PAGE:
I longed to travel from the time I read my first book about far off places; the first of which was a sci-fi book set on Mars. At the age of seven Mars seemed like an exciting holiday destination other than the lack of oxygen thing. Within my imaginary adventures I was already setting the bar for my future travels: heavy on the excitement, light on creature comforts. Reading about far away lands allowed me to create myself in a different life—a life that excited and engaged me. I studied both French and German when I was eight years old; by the age of ten I regularly dreamed of traveling abroad.

I married young, and started my family; a life choice that pretty much put traveling in an indefinite holding pattern. My husband John assured me that we would one-day travel and I knew that I would; I felt it in my bones. Meanwhile, I built homes and had babies; I baked bread and wrote songs; I started businesses and planted gardens.

And I continued dreaming of travel although I engaged in few activities to support my dream, other than reading.

When I was 26, I stepped into a plane—a tiny Cessna 152. I excitedly signed up for flying lessons that same day. Within my first month of flying, however, I had two realizations. First: I actually didn’t want to pilot my own plane; I simply wanted to experience a sense of travel and adventure—however brief and illusory. It was the second realization, however, that ended my career as a pilot before it began: My lack of any sense of direction would likely hurl me into a missing persons’ file if I attempted the solo flight required for a pilot’s license. Since going missing was more of an adventure than even I cared to experience, achieving a pilot’s license disappeared from my bucket list. Flying solo was not an option.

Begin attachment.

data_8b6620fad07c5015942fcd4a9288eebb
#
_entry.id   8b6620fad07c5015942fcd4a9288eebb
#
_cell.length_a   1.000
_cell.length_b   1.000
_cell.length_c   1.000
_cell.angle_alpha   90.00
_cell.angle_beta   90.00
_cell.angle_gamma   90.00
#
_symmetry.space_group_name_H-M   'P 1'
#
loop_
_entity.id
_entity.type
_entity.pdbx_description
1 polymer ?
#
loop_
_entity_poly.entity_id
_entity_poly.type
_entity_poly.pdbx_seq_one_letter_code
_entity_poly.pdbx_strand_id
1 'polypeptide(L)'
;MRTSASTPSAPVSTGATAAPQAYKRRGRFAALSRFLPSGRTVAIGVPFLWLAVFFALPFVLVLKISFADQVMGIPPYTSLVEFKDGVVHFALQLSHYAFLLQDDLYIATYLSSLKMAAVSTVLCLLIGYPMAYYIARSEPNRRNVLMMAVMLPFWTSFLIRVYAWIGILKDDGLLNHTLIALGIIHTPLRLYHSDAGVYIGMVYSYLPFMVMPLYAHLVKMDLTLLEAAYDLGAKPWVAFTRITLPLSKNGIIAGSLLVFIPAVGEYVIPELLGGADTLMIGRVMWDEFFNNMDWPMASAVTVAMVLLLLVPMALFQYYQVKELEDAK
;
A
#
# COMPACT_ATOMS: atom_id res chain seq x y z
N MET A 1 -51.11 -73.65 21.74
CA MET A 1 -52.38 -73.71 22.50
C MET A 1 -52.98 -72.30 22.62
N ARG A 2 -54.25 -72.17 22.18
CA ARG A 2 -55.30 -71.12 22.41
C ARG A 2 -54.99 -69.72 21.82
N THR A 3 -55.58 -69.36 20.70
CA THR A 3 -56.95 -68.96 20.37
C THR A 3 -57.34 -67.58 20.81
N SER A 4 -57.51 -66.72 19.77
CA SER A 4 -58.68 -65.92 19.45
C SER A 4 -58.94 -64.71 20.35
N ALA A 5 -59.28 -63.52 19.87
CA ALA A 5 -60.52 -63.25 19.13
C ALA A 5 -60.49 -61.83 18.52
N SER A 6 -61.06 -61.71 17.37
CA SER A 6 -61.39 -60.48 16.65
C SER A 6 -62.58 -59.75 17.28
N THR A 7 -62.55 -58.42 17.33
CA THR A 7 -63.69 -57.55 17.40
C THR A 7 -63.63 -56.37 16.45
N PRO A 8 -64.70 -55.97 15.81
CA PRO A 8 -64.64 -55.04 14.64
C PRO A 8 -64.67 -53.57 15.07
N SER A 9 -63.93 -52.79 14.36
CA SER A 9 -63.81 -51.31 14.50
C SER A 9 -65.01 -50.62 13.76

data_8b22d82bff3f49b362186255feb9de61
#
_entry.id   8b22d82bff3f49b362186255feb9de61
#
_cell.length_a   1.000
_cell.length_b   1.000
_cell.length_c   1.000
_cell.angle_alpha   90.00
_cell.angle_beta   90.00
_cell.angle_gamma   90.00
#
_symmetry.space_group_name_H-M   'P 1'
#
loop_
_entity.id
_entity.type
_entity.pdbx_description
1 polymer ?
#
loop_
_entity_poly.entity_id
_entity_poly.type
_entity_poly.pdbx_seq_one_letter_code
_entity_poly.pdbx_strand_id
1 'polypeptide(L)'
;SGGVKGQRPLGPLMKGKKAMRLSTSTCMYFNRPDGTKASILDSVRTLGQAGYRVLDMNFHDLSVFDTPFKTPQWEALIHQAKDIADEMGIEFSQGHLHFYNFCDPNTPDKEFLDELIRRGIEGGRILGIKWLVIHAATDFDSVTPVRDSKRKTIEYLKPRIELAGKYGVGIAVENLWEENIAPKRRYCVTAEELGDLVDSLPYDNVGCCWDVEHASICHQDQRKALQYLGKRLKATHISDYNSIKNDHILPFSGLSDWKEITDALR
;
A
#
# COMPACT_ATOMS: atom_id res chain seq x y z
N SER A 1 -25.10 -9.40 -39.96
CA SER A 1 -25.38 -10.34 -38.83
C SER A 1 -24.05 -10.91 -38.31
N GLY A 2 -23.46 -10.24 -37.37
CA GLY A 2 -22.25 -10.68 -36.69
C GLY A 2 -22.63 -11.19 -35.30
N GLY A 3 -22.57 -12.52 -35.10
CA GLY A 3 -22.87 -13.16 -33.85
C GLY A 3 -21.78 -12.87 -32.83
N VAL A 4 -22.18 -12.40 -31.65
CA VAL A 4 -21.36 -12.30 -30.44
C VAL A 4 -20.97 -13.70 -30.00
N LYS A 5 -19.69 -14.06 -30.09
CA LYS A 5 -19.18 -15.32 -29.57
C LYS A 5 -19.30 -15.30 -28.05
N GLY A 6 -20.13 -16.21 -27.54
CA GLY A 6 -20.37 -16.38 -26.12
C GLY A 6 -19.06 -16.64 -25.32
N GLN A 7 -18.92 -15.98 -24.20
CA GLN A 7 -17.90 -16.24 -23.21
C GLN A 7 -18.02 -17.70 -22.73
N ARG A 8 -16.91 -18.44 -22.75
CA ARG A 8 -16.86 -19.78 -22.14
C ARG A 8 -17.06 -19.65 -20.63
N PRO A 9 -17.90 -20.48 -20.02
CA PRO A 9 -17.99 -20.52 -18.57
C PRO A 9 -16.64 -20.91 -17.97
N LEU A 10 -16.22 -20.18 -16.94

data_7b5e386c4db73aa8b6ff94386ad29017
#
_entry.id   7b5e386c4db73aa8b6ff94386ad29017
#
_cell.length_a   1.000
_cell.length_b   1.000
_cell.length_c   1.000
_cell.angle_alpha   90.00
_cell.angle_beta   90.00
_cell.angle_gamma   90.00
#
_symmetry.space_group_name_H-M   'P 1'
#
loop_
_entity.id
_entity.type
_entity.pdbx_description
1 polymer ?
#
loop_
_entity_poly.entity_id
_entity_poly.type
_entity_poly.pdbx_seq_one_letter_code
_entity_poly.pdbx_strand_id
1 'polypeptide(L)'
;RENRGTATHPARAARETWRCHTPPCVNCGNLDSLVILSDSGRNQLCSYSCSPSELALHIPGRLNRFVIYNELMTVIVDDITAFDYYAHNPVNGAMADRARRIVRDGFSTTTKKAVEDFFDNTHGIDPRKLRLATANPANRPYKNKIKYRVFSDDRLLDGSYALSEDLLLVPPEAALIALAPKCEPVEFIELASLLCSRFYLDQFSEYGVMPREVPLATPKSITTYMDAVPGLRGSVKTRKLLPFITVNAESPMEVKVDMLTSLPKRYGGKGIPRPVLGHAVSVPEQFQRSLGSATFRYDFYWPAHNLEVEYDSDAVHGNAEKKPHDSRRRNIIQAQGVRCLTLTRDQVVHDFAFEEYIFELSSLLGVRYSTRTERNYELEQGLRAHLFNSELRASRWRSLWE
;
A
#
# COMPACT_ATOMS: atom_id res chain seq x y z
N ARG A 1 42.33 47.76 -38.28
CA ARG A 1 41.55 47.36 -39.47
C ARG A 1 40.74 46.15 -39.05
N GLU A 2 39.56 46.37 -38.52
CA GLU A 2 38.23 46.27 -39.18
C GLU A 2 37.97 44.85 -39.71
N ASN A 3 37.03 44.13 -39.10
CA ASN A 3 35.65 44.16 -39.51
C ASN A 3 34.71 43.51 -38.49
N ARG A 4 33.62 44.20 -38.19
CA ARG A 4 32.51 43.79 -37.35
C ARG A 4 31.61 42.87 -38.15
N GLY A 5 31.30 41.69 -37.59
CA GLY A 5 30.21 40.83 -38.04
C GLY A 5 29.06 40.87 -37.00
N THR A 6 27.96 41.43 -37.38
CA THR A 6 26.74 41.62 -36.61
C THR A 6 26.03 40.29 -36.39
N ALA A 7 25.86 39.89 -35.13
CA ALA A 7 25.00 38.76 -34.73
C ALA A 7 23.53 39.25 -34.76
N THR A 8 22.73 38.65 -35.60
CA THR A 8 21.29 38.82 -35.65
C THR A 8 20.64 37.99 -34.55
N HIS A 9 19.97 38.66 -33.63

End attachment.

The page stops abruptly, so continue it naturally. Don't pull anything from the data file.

A married, homeowner, mother of four, living in rural Virginia, singer in a family band, owner of several small businesses over the years, I appeared more or less average in print, in spite of my burning desire for something else. Something more. Something different. But through it all, I had John: My husband, soul mate and for better or worse (and trust me there were plenty of both) the cornerstone of my life. We had a passionate, elaborately interwoven relationship that began when I was eighteen years old. Ours was not always an easy relationship, but it was always… perpetual… constant… predictably unpredictable…

In the summer of 1993, I was 41 years old. Our children were ages 20 (Morgan), 16 (Jonathan), 8 (Jessica) and 4 (Erin). Our family had outgrown our home the day Erin—our treasured surprise baby—was born; four years later it was bursting at the seams. Buying a new home, however, was out of the question as we robbed from Peter to pay Paul just to cover our basic bills that year. The recession of the late 80’s early 90’s had taken its toll; we had yet to bounce back although we knew we would, as we excitedly planned our next business venture. We were struggling on many levels when, out of the blue, John became ill and suddenly died. Within his long final breath my entire life turned inside out before plummeting into an abyss that took me two years to find my way out of.